Meet Jes Clark
How would you describe your work and what you do?
My work is in making beautiful and functional items out of willow. I focus on using willow that I have either grown myself or I have purchased from farmers that I know and trust. The baskets and other items I weave are all products of a conversation I am having with the willow – what can I coax out of the material, and what does the material tell me about how to weave it.
When did you learn your craft and how did you learn/who taught you?
I first started to experiment with willow around 2012. I began with willow that I cut either from wild patches by the side of the road, or with permission from cultivated plants. I used some books I got from the library and what few YouTube videos there were at the time (there are many more now!) to make my first bases and crude baskets. My first lessons were with Bonnie Gale, and from there I learned a lot from Anne Mette Hjornholm, Steen Madsen, and Lene Rasmussen who ran Lakeshore Willows in Canada as well as hosted Anne Mette and Steen for their classes. I’ve also learned from Peter Dibble, Jenny Crisp and Katherine Lewis – all wonderful mentors who have helped me refine my skills.
What is the first thing you remember making?
The first thing I remember making ever? I remember sculpting little colorful ducks out of playdoh and bbs for eyes when I was a child. But I imagine you mean in willow – The very first thing I made was a very wonky base (the bottom of a basket) that never turned into a basket, but I still have it and use it as a trivet. My first basket under tuition was a bushel basket I made with Bonnie that I filled with farm veggies and gave to a friend of mine for her wedding.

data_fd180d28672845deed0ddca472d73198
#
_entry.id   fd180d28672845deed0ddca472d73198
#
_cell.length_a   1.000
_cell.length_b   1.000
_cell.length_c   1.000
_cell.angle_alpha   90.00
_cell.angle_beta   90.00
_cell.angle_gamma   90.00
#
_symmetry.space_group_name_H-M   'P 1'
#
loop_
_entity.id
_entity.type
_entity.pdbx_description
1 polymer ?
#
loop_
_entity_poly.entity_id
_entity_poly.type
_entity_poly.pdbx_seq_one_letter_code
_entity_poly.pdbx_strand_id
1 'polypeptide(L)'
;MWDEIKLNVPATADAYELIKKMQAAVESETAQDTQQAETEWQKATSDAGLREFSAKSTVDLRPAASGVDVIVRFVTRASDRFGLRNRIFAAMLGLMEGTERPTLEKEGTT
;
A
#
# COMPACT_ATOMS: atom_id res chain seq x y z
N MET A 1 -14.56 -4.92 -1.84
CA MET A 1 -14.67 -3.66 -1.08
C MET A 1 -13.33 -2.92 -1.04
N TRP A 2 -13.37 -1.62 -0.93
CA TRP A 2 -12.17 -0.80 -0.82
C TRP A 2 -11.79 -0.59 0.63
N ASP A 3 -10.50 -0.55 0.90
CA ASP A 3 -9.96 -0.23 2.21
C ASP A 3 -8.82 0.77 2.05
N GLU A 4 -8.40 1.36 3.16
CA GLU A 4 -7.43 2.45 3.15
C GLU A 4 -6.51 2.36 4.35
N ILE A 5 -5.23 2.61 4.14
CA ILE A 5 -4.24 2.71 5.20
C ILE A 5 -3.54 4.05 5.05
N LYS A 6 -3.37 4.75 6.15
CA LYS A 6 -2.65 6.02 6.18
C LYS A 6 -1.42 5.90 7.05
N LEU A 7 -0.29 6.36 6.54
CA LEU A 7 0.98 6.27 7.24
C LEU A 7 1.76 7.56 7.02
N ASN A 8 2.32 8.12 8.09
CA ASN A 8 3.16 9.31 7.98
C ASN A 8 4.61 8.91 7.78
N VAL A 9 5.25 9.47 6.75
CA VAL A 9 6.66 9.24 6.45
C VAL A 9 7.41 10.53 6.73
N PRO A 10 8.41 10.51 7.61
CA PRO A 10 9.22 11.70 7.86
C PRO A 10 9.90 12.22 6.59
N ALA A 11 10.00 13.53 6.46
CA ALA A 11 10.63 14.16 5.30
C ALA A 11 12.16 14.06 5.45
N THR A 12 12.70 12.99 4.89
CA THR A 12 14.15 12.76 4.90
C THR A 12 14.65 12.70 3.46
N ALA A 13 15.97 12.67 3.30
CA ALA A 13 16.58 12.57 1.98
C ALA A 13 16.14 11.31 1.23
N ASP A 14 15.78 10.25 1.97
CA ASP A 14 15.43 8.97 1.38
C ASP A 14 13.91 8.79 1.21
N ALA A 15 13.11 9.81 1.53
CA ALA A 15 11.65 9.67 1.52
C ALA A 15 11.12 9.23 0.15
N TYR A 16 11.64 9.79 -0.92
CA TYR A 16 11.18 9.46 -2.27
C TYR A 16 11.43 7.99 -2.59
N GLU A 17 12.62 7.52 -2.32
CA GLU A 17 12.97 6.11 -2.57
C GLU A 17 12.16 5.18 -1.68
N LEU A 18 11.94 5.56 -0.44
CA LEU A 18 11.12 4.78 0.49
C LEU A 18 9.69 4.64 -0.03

What is the most rewarding part of your work?
I still feel a great sense of reward every time I finish a basket. If there is a basket I am especially proud of, I’ll carry it around with me for a few hours, just admiring what the sticks have become. When making a custom basket, the client is sometimes commissioning a basket for sentimental reasons. At least a few have been recreations of baskets that were loved and lost. Delivering a basket that replaces a well loved basket from the past, and seeing or hearing from a thrilled customer is one of the best feelings.
Does teaching help inspire your own creativity?
Absolutely, yes. If I’m in a slump, seeing what ideas come from those that have no bounds on what a basket can be is always refreshing. I love when students have totally bonkers (in a good way) plans for their baskets and I can help them create them. It shows me what these sticks can really do.
What influences/who inspires your work?
There are so many great willow weavers out there, and this craft has been around for Millenia, it’s hard to choose single sources of inspiration. Lately I find I am inspired by the precision and skill of basket makers past who were working in industry – trunk-makers and cran-makers, those working to make baskets for shipping or the agricultural process. In a time when plastic is still king, when we live in a world that is full of right angles and box-shaped things, it’s healing for me to know that such a truly organic material can still fit in that world, can be relevant again, can be grown, and purposefully used, and returned to the earth.